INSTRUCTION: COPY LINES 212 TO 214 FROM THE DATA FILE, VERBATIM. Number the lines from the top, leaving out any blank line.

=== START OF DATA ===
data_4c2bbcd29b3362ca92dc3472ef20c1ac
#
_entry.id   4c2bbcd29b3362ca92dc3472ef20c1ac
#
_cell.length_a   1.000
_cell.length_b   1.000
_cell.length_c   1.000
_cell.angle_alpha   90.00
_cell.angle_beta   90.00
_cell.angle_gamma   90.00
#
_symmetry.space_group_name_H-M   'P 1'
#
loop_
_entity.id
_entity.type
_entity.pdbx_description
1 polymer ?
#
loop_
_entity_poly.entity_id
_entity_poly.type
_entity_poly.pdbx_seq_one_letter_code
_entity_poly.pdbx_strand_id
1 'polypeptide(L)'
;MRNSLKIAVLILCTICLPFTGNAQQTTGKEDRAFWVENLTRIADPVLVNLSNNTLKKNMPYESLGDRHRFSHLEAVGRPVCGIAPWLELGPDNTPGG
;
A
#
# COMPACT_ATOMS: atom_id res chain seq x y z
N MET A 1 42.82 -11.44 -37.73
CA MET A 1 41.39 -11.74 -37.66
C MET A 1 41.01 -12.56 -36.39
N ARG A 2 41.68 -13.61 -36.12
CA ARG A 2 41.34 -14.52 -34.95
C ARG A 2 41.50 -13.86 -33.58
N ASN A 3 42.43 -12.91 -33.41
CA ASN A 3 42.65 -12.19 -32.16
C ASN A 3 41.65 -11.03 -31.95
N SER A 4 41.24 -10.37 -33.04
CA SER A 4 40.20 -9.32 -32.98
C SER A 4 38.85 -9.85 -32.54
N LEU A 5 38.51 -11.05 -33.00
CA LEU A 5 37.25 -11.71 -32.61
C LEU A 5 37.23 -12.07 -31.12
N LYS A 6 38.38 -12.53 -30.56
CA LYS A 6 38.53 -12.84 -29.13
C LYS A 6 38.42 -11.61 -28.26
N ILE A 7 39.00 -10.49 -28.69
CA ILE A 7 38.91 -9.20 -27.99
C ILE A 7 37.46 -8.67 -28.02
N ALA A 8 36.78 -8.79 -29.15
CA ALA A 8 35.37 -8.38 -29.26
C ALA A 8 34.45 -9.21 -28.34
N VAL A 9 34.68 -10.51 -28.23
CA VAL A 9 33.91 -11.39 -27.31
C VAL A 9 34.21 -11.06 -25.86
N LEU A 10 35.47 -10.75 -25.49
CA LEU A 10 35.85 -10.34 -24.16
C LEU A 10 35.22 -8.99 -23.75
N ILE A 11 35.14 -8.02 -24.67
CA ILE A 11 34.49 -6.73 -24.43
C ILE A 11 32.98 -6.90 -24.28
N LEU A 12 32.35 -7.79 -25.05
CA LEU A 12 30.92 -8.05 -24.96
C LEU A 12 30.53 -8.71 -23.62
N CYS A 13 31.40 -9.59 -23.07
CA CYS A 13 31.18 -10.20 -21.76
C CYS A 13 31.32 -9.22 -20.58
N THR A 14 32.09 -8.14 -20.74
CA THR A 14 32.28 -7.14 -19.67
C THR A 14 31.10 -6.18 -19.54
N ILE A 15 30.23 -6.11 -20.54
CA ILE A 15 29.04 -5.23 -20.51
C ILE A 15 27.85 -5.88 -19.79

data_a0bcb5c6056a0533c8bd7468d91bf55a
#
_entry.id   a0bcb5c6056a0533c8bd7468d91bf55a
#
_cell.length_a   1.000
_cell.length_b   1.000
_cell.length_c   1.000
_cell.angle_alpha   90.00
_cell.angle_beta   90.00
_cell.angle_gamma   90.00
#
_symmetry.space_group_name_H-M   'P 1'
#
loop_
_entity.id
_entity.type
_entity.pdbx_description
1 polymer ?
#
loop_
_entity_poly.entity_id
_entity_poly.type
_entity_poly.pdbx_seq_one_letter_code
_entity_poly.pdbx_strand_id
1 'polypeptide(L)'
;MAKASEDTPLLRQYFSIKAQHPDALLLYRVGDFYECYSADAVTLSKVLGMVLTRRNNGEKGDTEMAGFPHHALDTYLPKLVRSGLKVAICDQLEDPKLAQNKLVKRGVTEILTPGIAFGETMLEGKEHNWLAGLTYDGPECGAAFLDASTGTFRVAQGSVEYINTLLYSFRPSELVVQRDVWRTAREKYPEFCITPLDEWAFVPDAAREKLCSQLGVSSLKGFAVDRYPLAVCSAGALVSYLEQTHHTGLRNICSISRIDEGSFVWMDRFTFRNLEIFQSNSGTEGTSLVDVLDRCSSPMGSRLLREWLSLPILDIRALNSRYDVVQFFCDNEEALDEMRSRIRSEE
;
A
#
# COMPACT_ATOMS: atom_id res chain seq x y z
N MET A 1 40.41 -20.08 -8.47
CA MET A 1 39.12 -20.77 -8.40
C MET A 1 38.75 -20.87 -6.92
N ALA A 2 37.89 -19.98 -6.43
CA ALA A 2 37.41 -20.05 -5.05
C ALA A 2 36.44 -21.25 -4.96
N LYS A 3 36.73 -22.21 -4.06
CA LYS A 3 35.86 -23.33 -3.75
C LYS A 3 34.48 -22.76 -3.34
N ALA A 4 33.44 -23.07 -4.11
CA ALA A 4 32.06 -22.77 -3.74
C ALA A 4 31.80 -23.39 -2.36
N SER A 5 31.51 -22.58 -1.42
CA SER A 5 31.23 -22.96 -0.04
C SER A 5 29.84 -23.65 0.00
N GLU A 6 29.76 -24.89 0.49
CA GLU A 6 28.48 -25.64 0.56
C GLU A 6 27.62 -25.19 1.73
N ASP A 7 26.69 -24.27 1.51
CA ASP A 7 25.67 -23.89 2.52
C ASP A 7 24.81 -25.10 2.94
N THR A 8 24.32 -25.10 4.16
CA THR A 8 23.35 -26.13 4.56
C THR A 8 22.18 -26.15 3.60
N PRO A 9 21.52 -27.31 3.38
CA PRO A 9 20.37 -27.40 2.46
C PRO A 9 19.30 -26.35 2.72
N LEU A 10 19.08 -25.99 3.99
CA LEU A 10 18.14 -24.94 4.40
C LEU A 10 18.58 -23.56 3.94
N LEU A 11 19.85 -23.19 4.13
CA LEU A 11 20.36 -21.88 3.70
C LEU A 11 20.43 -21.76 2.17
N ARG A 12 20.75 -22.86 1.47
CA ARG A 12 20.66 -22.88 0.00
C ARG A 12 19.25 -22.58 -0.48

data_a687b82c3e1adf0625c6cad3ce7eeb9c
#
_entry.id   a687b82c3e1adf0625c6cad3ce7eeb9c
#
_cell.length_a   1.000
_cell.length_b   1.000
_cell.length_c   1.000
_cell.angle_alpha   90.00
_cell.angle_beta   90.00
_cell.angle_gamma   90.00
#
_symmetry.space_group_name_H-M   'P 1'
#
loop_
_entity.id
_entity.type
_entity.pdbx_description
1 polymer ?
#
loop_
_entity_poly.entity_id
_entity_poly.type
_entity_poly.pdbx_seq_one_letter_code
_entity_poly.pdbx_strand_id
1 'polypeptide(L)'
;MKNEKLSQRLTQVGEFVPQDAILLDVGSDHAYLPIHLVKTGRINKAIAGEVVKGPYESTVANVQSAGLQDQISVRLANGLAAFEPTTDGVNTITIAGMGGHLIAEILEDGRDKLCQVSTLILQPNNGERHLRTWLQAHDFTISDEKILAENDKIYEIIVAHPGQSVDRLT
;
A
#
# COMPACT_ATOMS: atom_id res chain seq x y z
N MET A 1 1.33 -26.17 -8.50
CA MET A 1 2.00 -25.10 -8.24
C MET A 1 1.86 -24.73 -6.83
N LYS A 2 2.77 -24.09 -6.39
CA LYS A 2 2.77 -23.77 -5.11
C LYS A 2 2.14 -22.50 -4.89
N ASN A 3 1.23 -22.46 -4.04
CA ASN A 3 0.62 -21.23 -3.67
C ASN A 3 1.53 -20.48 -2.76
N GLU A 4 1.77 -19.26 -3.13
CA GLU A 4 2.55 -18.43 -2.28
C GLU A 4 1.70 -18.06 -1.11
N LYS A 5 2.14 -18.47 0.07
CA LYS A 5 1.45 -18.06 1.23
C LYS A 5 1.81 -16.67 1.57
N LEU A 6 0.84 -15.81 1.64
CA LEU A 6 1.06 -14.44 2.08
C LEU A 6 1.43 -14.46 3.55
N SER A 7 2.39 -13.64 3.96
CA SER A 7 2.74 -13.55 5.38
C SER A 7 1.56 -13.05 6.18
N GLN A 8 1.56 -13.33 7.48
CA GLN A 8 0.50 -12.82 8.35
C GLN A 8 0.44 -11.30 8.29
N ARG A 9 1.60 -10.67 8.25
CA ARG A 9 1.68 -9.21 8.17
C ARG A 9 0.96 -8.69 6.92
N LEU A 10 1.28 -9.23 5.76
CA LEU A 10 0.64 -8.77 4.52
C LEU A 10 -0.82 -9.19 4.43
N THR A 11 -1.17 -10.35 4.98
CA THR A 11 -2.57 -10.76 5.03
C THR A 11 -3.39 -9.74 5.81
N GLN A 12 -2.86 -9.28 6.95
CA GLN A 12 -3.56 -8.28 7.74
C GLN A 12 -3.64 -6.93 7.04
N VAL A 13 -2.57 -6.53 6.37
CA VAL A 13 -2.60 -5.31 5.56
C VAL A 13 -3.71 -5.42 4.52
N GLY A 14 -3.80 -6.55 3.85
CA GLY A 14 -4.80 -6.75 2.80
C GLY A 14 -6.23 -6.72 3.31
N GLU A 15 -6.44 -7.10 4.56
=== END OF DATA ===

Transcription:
CA GLY A 14 -4.80 -6.75 2.80
C GLY A 14 -6.23 -6.72 3.31
N GLU A 15 -6.44 -7.10 4.56